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Sunday, July 7, 2013

Change is Needed to our Health Care System

Our broken healthcare system defeats even the most empowered patients

June 3, 2013 6:57 am by | 24 Comments MedCity News

Jess Jacobs and her paper medical records

Jess Jacobs and her paper medical records

Jess Jacobs and Donna Cryer are experts on the healthcare system — professionally and personally.

Jacobs has postural orthostatic tachycardia syndrome, and describes it best in her own words:

I have an idiopathic condition. It lies somewhere between the heart, autonomic nervous system, and mind. It's a veritable no-mans land of drugs and specialists where there's no cure and very little understanding.
I'm healthy enough to have a day job advising the people that chart the course of American health policy.

Cryer was diagnosed with IBD as a teen-ager and received a liver transplant in her twenties. She has a law degree and has worked with the FDA, PCORI, and the NIH. She runs her own consulting company to help pharmaceutical, biotech, and diagnostic firms work with patients and physicians.

Both women spoke Sunday at the XXinHealth event in Washington DC and both told absolutely awful stories of hospital stays and completely uncoordinated care.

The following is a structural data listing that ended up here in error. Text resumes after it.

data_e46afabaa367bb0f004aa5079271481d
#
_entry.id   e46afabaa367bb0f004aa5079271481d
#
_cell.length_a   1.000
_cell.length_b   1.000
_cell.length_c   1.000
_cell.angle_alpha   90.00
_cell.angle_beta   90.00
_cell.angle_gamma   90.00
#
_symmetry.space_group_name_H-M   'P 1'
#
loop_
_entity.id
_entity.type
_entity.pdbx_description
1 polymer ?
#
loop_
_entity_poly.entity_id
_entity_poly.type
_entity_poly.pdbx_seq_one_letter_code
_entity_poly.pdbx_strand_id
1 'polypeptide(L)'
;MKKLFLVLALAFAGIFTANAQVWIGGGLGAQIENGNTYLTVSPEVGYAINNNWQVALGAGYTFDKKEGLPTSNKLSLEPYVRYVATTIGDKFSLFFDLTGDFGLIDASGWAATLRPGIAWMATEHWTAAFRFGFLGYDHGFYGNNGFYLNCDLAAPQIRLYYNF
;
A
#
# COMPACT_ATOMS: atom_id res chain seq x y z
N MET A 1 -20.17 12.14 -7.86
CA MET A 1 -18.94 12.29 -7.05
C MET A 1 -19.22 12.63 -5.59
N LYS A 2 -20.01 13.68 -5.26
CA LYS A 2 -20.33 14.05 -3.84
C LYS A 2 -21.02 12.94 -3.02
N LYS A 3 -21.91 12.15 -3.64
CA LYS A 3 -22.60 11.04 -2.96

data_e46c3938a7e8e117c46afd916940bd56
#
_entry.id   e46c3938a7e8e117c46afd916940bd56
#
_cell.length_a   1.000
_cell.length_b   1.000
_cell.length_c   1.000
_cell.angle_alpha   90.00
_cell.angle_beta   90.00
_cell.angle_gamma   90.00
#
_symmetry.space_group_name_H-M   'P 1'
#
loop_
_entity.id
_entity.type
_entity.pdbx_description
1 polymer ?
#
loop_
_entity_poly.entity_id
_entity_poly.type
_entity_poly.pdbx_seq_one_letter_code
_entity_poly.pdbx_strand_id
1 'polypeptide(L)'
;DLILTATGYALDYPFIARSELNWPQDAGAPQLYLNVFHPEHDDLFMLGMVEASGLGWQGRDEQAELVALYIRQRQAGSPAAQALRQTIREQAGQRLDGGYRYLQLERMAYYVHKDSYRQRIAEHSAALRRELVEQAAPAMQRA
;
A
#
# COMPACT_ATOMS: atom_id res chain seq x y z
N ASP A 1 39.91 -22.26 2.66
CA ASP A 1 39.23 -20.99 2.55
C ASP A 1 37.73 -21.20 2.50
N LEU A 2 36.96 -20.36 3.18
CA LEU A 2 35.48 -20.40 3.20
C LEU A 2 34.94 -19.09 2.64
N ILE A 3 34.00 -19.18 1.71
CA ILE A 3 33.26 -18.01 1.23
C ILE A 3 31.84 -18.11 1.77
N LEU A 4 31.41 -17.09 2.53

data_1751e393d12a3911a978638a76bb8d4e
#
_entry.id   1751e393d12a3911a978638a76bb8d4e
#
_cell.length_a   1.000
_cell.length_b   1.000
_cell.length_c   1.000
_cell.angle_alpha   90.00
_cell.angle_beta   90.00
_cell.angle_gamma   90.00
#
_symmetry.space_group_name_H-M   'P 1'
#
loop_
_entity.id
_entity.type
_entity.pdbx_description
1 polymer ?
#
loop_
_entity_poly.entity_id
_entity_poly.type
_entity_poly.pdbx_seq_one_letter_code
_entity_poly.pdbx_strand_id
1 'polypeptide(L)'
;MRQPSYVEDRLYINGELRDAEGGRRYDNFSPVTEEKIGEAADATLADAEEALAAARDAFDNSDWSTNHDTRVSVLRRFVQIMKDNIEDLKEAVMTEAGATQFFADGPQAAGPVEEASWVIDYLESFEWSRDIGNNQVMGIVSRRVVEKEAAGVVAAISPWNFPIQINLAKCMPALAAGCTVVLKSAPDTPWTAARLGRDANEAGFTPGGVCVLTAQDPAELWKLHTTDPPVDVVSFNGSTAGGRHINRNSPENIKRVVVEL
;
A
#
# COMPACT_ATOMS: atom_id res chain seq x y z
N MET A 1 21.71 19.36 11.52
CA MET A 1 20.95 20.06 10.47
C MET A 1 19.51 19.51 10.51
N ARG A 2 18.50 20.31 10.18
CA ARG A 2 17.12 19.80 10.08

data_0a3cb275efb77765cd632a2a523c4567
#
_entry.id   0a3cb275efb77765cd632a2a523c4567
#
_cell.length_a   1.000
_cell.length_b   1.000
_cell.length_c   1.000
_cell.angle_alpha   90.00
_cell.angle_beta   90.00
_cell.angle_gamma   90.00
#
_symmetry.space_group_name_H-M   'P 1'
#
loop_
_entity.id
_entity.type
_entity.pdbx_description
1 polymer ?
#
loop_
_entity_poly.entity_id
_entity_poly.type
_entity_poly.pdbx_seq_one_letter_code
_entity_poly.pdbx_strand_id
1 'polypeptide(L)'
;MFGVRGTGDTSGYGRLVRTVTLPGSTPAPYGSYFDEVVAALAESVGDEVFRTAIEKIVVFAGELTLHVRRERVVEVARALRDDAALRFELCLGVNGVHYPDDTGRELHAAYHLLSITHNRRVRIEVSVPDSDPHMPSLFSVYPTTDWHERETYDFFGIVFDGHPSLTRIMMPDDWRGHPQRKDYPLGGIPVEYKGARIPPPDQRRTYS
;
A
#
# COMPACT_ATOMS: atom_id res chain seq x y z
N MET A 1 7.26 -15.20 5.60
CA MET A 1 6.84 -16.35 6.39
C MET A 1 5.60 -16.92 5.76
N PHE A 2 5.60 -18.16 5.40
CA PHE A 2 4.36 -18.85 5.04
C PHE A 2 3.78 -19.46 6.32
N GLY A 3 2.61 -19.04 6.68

Cryer said that once she was put in a makeshift room with no bathroom. It was divided by a curtain from a resident break room. As she lay in bed, she could hear them talking about patients.
"The patient side of me thought, 'I'm immuno-suppressed in three ways,' and the lawyer side of me thought, 'HIPAA violations,'" she said.
She also knew that her doctor was in the hospital but hadn't stopped by to see her.
"Part of me was hurt, but another part knew that she was doing scopes, which are reimbursed at a higher rate than complex consults," she said.

Jacobs also has the background to assess her personal hospital experience from a business perspective. In addition to a master's degree in health systems administration, Jacobs has a Six Sigma green belt. She rated a 12-hour wait in the ER for hospital bed at a 7% process cycle efficiency.
Jacobs has personal advocates that cover all areas of healthcare expertise: medical, health IT, public health and health systems. Even with a dream team to help her navigate the system, she has had sub-standard care, authorization nightmares and paperwork frustrations.

"I am a one-woman HIE, and I still have to carry my medical records with me in a big pink binder," she said.

Cryer and Jacobs were not the only healthcare pros at the event to make this observation about America's healthcare system: "If I can't do it, who can?"

Fortunately, Cryer and Jacobs are working inside and outside the system to make healthcare better for all of us. Jacobs is starting a new job as the director of innovation at Aetna. Cryer is working to get all her doctors to talk to one another and to get the administrator of the hospital to address her closet-room experience.